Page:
ALBUQUERQUE, N.M. — The U.S. Department of Veterans Affairs has approved $5.7 million for a new veterans cemetery at Fort Stanton in Lincoln County, and a groundbreaking for the state-owned cemetery is planned for Veterans Day, officials said Monday.
Plans for four new veterans cemeteries have been underway since 2013. Because the state has only two national cemeteries – one in Santa Fe and the other at Fort Bayard – some families had to drive great distances to bury and honor deceased veterans. Veterans living within 75 miles of Fort Bliss National Cemetery in El Paso can also be buried there.
Last year, the Governor’s Office and the New Mexico Department of Veterans’ Services proposed one cemetery each in Gallup, Fort Stanton, Carlsbad and Angel Fire, and the state Legislature approved $600,000 to be used to match federal funding.
Although plans called for the Gallup cemetery to be built first, Alan Martinez, deputy secretary for the Veterans’ Services Department, said Monday the Gallup site had to be relocated, which pushed Fort Stanton to the top of the list.
It’s likely both cemeteries will begin construction within a year, Martinez said.
The federal grant will pay for a 650-gravesite cemetery, including roads, an administration and maintenance facility, a facility to house urns of ashes, landscaping, and other supporting infrastructure at Fort Stanton.
Fort Stanton, built in 1855 as a base for military campaigns against the Mescalero Apaches, served as a military fortification until 1896. It was later used as a tuberculosis hospital for Merchant Marines, a POW camp, a school for the mentally disabled, a women’s prison, and a juvenile drug and alcohol rehabilitation center. It was acquired by a nonprofit in 2007 and is operated as a museum and historic visitors center. It has been a state monument since 2007.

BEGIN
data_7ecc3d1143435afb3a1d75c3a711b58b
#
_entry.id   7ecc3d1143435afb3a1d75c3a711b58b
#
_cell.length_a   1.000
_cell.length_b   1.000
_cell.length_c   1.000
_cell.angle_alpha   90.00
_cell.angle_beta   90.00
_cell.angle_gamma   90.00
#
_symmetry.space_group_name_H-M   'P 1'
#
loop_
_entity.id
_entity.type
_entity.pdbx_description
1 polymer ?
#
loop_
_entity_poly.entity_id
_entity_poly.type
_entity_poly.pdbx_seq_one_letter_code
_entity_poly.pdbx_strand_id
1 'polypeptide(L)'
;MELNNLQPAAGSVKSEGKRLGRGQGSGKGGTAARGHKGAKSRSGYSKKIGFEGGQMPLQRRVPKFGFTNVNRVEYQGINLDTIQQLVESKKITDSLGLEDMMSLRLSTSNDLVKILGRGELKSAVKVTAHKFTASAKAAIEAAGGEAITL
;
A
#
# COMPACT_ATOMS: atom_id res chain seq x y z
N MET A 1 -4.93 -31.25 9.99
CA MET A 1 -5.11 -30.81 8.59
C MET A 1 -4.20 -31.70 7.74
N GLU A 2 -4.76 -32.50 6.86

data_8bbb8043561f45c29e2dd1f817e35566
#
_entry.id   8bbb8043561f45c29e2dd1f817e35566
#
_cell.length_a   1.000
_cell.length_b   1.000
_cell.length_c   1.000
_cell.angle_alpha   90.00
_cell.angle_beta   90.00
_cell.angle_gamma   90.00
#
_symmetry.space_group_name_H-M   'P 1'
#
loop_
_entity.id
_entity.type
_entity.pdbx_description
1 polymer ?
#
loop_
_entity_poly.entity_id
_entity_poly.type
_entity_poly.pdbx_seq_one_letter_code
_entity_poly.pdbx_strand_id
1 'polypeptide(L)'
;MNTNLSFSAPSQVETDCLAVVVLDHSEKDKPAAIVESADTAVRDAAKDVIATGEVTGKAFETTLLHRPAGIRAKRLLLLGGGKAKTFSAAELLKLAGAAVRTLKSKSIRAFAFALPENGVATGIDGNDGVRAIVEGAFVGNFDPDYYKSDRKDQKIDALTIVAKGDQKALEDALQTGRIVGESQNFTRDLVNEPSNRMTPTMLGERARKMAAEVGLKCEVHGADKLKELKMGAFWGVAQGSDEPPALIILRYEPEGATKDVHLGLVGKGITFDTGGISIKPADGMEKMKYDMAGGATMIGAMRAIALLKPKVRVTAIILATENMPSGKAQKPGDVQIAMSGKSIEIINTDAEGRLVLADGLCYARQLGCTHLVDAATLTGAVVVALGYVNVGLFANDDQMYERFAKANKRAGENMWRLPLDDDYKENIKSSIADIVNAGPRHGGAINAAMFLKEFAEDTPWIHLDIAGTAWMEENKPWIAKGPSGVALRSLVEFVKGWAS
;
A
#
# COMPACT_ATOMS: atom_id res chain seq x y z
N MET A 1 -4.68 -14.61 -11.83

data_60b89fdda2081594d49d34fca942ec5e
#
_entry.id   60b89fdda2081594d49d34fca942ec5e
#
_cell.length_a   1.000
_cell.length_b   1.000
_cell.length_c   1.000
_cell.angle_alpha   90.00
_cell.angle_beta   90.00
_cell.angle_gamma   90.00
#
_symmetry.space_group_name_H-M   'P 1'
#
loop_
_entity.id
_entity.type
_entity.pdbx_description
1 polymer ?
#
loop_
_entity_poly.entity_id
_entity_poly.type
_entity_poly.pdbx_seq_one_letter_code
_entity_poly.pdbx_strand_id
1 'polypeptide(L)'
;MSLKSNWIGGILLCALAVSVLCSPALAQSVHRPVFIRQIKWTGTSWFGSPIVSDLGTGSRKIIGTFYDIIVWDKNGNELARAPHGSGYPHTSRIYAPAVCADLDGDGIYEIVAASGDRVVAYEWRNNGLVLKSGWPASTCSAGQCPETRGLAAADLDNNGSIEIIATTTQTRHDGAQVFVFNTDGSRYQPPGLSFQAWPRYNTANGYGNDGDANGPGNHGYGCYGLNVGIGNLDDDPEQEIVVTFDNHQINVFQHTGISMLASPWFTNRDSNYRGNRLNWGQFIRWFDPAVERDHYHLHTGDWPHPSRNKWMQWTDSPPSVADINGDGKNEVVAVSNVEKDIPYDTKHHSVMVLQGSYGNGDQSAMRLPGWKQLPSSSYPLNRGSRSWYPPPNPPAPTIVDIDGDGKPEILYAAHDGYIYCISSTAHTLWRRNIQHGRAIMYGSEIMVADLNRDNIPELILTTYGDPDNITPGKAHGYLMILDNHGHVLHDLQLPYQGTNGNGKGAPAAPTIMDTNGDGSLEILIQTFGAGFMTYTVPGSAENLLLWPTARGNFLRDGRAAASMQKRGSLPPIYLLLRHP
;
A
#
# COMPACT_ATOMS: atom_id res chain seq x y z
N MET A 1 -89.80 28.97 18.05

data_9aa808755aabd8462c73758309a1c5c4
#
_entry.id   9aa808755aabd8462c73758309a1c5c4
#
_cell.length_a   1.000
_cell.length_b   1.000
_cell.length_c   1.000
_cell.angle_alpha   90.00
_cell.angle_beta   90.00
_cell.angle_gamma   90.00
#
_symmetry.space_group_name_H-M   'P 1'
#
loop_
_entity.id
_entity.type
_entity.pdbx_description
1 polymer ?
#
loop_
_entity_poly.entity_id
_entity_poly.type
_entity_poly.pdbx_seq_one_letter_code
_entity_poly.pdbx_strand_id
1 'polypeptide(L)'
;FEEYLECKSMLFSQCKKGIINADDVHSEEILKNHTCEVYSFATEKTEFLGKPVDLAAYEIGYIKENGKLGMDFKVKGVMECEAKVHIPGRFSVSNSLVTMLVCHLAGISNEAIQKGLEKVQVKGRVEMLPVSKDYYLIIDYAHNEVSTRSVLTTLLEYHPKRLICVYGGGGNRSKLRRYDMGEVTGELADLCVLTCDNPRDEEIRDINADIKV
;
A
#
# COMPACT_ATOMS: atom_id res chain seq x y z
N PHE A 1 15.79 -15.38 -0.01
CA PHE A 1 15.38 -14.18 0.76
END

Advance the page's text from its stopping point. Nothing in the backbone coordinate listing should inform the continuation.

“Our veterans … deserve a final resting place that is close to home – no matter where they live in our state,” Gov. Susana Martinez said in a news release. “Today’s announcement gets us one step closer to establishing more local veterans cemeteries throughout New Mexico so that families won’t have to drive hours upon hours to visit the gravesites of their loved ones.”
Past efforts by veterans groups to get additional national cemeteries were stymied by a VA regulation requiring that a minimum of 100,000 veterans live within a 75-mile radius of any proposed national cemetery site. Because no communities outside of the Albuquerque metro area meet that criterion, the state began the effort to build and maintain the proposed cemeteries. More than two-thirds of the state’s estimated 170,700 veterans live farther than 75 miles from the existing cemeteries, according to the Governor’s Office.
State officials have said they will continue seeking VA approval and funding for the Carlsbad and Angel Fire veterans cemeteries.